Jim Acosta at CNN reports:
ANDERSON COOPER, CNN ANCHOR: Already on the books. A law you probably don’t know about, hidden in a very surprising place. We think you need to know about this law because critics say it damages our ability to truly know, using serious science, the impact that guns have on public health and public safety, impeding research on gun safety, and preventing doctors from talking to patients about the potential health risks that come with gun ownership. Advocates who support the law say it protects the rights of gun owners.
Now as we reported last week the National Rifle Association somehow managed to push this stealth legislation into President Obama’s health care reform bill. The question is how and why. And why, whatever you think of a law, one of the president’s top allies — that’s right, the president’s ally — helped the NRA get it passed. No surprise that there’s a big dose of politics involved here.
Jim Acosta tonight is “Keeping Them Honest.”
JIM ACOSTA, CNN NATIONAL POLITICAL CORRESPONDENT (voice-over): When President Obama signed National Health Care Reform into law, few in Washington knew that buried in the legislation’s more than 900 pages was a gift to the nation’s powerful gun lobby. But here it is. A provision entitled “Protection of Second Amendment Rights.” It states the government and health insurers cannot collect any information relating to the lawful ownership or possession of a firearm or ammunition.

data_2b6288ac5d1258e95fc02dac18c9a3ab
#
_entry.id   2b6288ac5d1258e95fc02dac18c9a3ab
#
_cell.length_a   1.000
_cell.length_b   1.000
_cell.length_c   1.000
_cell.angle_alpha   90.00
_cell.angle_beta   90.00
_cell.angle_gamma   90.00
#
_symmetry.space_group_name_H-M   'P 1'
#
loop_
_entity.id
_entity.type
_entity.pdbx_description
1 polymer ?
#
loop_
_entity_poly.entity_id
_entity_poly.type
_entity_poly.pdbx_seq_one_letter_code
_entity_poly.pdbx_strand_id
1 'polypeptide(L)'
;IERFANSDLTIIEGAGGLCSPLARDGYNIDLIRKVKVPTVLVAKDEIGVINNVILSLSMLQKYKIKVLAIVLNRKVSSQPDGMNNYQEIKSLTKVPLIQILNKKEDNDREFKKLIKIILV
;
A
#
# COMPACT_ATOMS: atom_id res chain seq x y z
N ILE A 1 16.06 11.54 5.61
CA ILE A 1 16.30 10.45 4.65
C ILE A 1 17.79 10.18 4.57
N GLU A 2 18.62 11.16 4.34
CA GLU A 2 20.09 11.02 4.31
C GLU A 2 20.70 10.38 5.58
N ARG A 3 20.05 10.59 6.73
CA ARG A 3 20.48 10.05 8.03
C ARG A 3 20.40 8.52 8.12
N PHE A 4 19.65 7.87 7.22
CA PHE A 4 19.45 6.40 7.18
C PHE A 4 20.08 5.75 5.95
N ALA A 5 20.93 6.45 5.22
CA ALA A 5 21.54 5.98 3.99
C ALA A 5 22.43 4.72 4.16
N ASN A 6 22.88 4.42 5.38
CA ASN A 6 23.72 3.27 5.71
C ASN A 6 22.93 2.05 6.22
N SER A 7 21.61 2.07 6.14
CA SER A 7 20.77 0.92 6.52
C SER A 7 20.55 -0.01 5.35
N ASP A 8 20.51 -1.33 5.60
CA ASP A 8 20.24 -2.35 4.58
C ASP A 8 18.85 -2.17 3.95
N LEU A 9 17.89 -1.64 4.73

The provision was such a secret, “The Washington Post” reports, that some people in the White House didn’t even know it existed, despite being in the president’s signature legislation.
Health care advocate Joan Alker did notice it and has a hunch where it came from.
(On camera): And so how do you think this got in there?
JOAN ALKER, GEORGETOWN UNIVERSITY CENTER FOR CHILDREN AND FAMILIES: I don’t know. I’m assuming the NRA put it in at the last minute.
ACOSTA (voice-over): So who put it in there? It might surprise you to learn it was this man, the most powerful Democrat in Congress, Senate majority leader, Harry Reid. But why? A Democratic source close to the passage of the health care law tells CNN, “This is what was viewed as a relatively benign way to make sure the National Rifle Association didn’t get involved with this.”
Reid has been a top advocate of gun rights for years. In fact, just days after the health care law was signed, Reid invited Wayne LaPierre, a top official at the NRA, to the opening of this Nevada weapons range.
SEN. HARRY REID (D), MAJORITY LEADER: People who criticize this probably would criticize baseball.